If you’ve gone too narrow with your niche market, you may have a hard time finding ways to reach them through marketing. You can always build your own audience and reach a very specific niche of people through social media and word of mouth. But keep in mind; it takes much longer to do it on your own than make use of existing marketing channels that lead to your audience.
You’ve already got the concept for your new product so this isn’t to see what competitors are doing and alter your design. It’s to try and find something similar to what you want to sell and check stats to see the popularity of it.
Etsy is a good place to look since they can show how many sales a vendor has made and how long they’ve been selling through the platform.
Just because sales or reviews are low for a product, doesn’t necessarily mean it’s a lemon. The seller may not promote their Etsy shop or they may be missing a few key elements that make a sale. Check:
If their products don’t have these elements right, that could be the reason for lower favourites, reviews and sales. Keep in mind; if your products don’t follow the above tips either, you run the same risk of low sales.
Instead of creating a ton of stock, create one prototype. Make it look awesome, photograph it well and put it out there. Post it to your website, social media pages and you can even display your prototype at your next craft fair or event.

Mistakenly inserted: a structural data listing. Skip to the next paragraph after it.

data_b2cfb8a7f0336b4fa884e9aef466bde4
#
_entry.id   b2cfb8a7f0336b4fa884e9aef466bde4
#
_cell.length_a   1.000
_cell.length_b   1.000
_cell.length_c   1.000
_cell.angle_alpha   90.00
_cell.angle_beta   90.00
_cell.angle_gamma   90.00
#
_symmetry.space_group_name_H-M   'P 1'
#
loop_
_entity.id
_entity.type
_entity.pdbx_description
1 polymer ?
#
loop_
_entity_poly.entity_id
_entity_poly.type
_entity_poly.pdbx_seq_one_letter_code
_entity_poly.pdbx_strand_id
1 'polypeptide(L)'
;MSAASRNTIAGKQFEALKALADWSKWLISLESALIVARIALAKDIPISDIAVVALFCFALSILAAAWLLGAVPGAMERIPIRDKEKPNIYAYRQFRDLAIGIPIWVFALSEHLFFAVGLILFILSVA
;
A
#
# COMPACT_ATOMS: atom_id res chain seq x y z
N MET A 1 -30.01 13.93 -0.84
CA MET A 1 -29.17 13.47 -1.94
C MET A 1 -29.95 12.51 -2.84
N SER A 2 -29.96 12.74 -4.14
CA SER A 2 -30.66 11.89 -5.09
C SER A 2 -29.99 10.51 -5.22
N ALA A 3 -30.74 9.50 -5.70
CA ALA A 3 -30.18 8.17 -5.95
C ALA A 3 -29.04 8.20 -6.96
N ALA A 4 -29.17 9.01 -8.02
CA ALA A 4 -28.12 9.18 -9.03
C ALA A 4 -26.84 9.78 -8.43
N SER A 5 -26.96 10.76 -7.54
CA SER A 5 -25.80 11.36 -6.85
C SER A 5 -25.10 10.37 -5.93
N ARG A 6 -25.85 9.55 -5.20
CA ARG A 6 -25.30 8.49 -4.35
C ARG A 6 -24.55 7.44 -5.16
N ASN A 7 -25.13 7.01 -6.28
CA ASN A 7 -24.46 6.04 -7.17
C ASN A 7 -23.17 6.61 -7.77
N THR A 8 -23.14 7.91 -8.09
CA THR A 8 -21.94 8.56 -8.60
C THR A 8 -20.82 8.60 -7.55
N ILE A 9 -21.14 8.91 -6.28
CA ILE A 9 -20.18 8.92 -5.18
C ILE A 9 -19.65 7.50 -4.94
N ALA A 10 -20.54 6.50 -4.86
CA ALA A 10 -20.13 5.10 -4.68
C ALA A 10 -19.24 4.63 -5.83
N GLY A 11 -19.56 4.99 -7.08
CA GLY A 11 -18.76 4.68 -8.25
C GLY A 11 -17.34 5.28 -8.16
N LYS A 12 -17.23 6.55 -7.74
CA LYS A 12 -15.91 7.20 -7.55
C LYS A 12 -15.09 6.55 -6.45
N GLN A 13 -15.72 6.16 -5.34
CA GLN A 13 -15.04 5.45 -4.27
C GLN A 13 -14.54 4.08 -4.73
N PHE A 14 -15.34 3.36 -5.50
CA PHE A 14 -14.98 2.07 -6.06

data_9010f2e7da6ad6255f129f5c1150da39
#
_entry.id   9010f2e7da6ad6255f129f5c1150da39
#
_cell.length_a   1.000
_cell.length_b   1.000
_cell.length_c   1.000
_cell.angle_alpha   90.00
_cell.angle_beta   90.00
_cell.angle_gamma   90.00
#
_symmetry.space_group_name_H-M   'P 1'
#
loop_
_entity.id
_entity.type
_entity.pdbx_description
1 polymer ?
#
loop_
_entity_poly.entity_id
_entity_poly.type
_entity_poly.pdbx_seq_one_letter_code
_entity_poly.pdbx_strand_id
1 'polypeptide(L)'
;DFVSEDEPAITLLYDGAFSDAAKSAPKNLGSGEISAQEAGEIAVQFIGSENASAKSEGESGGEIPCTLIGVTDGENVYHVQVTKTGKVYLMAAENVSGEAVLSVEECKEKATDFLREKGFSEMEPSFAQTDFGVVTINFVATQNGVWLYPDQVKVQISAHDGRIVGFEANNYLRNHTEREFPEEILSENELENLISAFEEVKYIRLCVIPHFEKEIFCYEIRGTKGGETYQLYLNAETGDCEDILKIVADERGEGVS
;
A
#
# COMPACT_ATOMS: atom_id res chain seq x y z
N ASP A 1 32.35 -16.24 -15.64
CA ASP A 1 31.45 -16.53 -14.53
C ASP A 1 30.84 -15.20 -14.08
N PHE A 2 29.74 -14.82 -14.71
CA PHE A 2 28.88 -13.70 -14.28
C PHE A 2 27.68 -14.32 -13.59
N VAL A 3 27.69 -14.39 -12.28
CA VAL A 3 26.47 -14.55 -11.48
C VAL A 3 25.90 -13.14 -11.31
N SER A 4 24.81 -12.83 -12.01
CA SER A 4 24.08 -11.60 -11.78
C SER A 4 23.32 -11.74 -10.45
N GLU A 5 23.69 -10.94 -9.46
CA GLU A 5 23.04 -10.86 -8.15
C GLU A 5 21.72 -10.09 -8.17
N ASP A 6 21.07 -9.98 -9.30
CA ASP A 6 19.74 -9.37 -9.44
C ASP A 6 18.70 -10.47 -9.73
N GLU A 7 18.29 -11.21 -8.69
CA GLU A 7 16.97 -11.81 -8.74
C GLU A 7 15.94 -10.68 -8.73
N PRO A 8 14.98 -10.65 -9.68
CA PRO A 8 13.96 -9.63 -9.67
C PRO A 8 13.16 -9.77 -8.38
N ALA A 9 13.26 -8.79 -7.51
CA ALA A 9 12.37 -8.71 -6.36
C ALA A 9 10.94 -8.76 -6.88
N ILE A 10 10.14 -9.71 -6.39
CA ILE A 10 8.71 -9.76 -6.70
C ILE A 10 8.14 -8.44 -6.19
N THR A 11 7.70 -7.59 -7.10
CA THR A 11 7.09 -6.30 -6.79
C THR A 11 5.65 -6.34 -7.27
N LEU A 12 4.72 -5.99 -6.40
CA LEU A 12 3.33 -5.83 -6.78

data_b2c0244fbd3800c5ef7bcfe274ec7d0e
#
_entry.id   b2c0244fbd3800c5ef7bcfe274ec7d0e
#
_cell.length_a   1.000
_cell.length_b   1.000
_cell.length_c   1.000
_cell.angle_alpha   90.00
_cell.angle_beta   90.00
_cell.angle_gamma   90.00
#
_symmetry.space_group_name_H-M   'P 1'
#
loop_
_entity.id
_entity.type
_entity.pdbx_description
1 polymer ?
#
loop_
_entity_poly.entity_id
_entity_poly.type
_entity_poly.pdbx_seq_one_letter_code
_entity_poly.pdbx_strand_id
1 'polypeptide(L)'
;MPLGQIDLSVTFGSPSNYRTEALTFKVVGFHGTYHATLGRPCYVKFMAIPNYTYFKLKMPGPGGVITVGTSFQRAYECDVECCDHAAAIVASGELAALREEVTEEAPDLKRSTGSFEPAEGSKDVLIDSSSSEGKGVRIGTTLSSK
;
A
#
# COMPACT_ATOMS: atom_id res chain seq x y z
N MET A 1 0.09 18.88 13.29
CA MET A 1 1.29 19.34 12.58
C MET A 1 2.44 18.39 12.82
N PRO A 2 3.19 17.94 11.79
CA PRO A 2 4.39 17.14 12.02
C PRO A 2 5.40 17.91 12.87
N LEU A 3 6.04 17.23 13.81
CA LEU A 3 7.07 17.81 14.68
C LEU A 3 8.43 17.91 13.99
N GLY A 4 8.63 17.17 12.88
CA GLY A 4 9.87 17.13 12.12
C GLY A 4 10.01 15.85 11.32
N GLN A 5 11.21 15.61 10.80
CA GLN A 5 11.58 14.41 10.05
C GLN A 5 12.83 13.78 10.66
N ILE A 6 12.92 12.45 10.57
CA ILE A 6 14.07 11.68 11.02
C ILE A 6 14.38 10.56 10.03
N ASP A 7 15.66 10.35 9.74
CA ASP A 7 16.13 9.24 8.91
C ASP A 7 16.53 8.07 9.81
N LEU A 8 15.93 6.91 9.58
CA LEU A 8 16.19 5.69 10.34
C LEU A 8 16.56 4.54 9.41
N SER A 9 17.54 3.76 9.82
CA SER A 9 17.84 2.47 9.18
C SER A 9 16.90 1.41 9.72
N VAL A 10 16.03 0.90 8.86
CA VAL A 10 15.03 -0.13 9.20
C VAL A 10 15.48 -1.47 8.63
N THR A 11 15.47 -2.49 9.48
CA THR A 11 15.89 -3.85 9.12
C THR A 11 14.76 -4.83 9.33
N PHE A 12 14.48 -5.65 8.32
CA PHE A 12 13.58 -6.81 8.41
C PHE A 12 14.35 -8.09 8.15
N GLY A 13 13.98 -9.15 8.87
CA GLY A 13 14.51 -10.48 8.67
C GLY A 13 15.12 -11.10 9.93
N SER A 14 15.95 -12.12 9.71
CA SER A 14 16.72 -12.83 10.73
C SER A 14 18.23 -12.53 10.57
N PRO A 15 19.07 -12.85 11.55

Make product as orders come in and reduce the risk. If turnaround time is quick, you can simply take orders as usual, as long as you’re able to keep up with them.
On the other hand, if it’ll take a few days to create the product after it’s ordered, make that clear to shoppers and state the time between order and shipment.
Bring your prototype to craft fairs and use it as “display only” while accepting orders. You’ll want to try and offer free shipping since craft fair shoppers aren’t expecting shipping charges when they visit the event. But you can build some of that cost into the price or it may be worth it to take on those costs as part of your research.
You can stay in this test phase for as long as you feel is needed to prove the success or failure of a product.
Making an item one at a time does consume more production hours than creating product in bulk. But you’ll save time and money by not having to spend it on materials and production that you may or may not see a return on.
Download the free worksheet using the GET THE WORKSHEETS form below and fill it out:
If you want more info on creating products that sell themselves and require very little marketing efforts or you’d like more details on how to find your audience, download THE SUCCESSFUL INTROVERT.